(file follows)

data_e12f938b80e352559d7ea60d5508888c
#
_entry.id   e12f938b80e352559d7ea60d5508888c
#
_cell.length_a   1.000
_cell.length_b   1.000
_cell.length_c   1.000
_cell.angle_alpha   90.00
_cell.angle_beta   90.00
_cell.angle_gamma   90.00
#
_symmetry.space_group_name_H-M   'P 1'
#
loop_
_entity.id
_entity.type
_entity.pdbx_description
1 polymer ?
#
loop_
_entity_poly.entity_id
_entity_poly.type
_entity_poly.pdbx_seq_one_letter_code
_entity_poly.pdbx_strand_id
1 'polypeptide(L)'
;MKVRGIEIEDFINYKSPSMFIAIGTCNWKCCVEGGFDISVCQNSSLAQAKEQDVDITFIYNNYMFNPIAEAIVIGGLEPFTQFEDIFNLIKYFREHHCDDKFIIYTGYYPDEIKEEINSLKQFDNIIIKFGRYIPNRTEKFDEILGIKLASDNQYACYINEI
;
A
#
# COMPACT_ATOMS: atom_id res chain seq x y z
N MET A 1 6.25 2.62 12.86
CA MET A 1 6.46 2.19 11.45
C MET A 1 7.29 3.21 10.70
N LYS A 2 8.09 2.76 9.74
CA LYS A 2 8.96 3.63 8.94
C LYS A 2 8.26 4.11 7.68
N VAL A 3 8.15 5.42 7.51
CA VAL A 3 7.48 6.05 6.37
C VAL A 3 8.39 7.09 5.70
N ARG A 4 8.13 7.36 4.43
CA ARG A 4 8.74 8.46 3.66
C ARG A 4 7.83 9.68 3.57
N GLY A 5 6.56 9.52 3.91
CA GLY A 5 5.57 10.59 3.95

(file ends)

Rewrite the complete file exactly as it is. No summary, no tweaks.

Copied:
data_e12f938b80e352559d7ea60d5508888c
#
_entry.id   e12f938b80e352559d7ea60d5508888c
#
_cell.length_a   1.000
_cell.length_b   1.000
_cell.length_c   1.000
_cell.angle_alpha   90.00
_cell.angle_beta   90.00
_cell.angle_gamma   90.00
#
_symmetry.space_group_name_H-M   'P 1'
#
loop_
_entity.id
_entity.type
_entity.pdbx_description
1 polymer ?
#
loop_
_entity_poly.entity_id
_entity_poly.type
_entity_poly.pdbx_seq_one_letter_code
_entity_poly.pdbx_strand_id
1 'polypeptide(L)'
;MKVRGIEIEDFINYKSPSMFIAIGTCNWKCCVEGGFDISVCQNSSLAQAKEQDVDITFIYNNYMFNPIAEAIVIGGLEPFTQFEDIFNLIKYFREHHCDDKFIIYTGYYPDEIKEEINSLKQFDNIIIKFGRYIPNRTEKFDEILGIKLASDNQYACYINEI
;
A
#
# COMPACT_ATOMS: atom_id res chain seq x y z
N MET A 1 6.25 2.62 12.86
CA MET A 1 6.46 2.19 11.45
C MET A 1 7.29 3.21 10.70
N LYS A 2 8.09 2.76 9.74
CA LYS A 2 8.96 3.63 8.94
C LYS A 2 8.26 4.11 7.68
N VAL A 3 8.15 5.42 7.51
CA VAL A 3 7.48 6.05 6.37
C VAL A 3 8.39 7.09 5.70
N ARG A 4 8.13 7.36 4.43
CA ARG A 4 8.74 8.46 3.66
C ARG A 4 7.83 9.68 3.57
N GLY A 5 6.56 9.52 3.91
CA GLY A 5 5.57 10.59 3.95